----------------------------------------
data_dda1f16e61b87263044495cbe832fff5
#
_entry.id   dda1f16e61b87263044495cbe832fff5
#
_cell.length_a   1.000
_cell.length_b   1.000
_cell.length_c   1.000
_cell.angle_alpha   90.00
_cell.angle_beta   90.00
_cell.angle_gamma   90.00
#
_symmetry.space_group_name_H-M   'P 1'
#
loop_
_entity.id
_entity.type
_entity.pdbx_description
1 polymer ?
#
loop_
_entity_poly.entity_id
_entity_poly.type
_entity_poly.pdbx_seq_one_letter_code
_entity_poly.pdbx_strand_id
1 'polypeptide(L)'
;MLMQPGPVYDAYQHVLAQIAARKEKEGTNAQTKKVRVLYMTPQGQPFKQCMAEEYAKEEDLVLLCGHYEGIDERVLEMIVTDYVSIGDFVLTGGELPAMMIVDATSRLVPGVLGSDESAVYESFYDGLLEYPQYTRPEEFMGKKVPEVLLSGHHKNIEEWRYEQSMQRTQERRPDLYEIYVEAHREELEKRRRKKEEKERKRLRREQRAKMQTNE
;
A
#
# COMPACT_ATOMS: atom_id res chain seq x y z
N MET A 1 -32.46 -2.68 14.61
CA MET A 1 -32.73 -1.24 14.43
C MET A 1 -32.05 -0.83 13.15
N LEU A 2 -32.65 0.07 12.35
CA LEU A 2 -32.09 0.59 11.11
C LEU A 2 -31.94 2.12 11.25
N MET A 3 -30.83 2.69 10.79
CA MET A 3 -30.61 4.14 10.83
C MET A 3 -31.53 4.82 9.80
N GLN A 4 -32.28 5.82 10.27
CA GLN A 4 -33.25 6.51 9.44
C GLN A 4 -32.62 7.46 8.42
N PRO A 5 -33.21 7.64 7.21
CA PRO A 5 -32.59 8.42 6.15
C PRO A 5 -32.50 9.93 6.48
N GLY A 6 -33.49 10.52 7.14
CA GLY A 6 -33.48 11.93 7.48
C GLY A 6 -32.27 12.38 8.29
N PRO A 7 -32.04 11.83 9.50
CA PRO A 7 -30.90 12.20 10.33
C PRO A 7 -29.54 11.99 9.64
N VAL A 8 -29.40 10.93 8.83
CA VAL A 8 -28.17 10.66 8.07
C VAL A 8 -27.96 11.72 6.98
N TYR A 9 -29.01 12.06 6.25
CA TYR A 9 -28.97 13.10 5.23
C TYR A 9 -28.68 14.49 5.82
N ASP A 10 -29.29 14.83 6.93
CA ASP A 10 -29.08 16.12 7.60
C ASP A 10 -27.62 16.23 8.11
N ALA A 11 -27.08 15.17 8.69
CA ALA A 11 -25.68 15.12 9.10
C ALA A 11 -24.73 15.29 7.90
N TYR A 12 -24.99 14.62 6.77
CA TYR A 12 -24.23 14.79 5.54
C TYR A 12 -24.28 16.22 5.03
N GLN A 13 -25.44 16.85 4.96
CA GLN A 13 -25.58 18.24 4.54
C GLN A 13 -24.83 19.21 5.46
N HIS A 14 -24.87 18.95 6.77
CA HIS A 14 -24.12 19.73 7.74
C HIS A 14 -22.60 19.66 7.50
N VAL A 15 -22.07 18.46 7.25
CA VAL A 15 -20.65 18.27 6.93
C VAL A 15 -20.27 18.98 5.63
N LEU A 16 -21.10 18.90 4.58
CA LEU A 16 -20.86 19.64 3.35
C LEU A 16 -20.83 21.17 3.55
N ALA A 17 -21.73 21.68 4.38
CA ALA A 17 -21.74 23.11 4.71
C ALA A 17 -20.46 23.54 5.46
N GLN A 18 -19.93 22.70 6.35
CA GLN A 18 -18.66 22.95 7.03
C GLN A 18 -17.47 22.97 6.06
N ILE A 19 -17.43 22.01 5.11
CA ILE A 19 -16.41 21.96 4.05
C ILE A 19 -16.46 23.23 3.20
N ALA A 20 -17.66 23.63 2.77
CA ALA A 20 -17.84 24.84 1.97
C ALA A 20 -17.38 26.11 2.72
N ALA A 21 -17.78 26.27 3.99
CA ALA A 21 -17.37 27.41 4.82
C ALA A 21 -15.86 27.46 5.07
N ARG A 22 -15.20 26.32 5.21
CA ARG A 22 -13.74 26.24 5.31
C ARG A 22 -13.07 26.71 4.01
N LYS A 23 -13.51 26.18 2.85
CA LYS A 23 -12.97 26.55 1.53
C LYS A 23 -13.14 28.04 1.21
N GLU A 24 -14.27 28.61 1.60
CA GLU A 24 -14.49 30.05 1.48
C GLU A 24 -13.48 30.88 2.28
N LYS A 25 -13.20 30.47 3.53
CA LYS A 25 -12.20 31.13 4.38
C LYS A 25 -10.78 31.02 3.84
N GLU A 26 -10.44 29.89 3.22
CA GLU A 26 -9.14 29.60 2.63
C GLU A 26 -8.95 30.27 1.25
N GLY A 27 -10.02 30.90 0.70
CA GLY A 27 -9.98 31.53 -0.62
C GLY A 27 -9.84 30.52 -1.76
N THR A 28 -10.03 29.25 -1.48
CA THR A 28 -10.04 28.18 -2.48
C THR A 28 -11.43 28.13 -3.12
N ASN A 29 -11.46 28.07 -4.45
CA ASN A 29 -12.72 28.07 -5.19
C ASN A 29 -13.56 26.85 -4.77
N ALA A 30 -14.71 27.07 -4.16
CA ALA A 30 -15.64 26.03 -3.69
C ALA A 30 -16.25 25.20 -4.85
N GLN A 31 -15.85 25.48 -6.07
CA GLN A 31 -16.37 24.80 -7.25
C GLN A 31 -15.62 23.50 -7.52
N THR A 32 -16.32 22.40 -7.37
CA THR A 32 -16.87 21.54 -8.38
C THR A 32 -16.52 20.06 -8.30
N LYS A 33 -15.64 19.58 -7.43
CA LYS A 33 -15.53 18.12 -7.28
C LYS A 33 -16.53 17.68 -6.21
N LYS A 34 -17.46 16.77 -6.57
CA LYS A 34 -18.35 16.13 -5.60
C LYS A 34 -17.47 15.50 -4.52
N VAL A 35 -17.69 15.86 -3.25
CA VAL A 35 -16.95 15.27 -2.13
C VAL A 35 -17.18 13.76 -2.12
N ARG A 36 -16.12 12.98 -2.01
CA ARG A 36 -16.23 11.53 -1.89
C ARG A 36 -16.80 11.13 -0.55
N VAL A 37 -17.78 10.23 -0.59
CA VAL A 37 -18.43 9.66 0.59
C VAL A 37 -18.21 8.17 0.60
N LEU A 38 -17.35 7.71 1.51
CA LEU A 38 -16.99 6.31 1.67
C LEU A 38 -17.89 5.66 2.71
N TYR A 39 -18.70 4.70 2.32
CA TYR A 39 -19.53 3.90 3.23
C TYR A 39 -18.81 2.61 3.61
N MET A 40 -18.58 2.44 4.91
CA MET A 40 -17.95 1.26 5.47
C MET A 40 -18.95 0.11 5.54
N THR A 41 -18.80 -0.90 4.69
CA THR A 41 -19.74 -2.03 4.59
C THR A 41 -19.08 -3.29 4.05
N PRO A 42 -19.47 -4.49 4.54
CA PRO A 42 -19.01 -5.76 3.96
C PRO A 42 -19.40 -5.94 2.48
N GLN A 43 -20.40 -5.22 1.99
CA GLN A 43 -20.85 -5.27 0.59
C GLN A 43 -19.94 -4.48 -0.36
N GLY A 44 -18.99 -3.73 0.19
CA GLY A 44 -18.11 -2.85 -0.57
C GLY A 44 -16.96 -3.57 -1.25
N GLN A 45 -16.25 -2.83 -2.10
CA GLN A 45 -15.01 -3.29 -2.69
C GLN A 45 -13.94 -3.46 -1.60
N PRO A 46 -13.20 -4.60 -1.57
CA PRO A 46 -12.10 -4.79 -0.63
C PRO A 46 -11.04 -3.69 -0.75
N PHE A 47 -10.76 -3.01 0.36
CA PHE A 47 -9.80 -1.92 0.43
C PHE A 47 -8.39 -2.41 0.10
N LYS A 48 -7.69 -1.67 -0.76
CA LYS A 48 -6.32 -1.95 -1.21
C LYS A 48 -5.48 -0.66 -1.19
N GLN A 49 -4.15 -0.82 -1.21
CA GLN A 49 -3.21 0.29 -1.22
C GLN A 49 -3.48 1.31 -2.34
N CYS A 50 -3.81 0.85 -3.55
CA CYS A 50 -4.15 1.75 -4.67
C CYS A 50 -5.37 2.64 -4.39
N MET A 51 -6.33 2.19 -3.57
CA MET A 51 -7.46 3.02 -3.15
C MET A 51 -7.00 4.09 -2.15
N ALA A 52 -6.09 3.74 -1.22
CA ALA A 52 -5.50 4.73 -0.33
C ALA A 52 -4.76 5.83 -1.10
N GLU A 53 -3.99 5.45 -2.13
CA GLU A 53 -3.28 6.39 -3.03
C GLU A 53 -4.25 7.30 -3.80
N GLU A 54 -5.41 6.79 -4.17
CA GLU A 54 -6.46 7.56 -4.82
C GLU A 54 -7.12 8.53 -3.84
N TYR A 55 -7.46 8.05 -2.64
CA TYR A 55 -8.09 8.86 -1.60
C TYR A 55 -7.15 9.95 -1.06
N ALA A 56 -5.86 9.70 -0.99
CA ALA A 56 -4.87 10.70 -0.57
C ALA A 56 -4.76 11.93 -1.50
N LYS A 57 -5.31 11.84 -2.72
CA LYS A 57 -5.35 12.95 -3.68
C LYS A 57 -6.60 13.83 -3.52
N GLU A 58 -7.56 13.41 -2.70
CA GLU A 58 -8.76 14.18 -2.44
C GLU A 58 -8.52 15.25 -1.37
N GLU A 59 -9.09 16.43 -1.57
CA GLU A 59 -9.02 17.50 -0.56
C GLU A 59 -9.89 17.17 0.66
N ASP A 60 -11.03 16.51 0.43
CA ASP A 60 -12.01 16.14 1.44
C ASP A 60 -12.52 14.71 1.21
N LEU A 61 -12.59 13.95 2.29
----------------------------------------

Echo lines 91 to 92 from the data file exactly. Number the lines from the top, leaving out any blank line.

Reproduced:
N ALA A 21 -17.78 26.27 3.99
CA ALA A 21 -17.37 27.41 4.82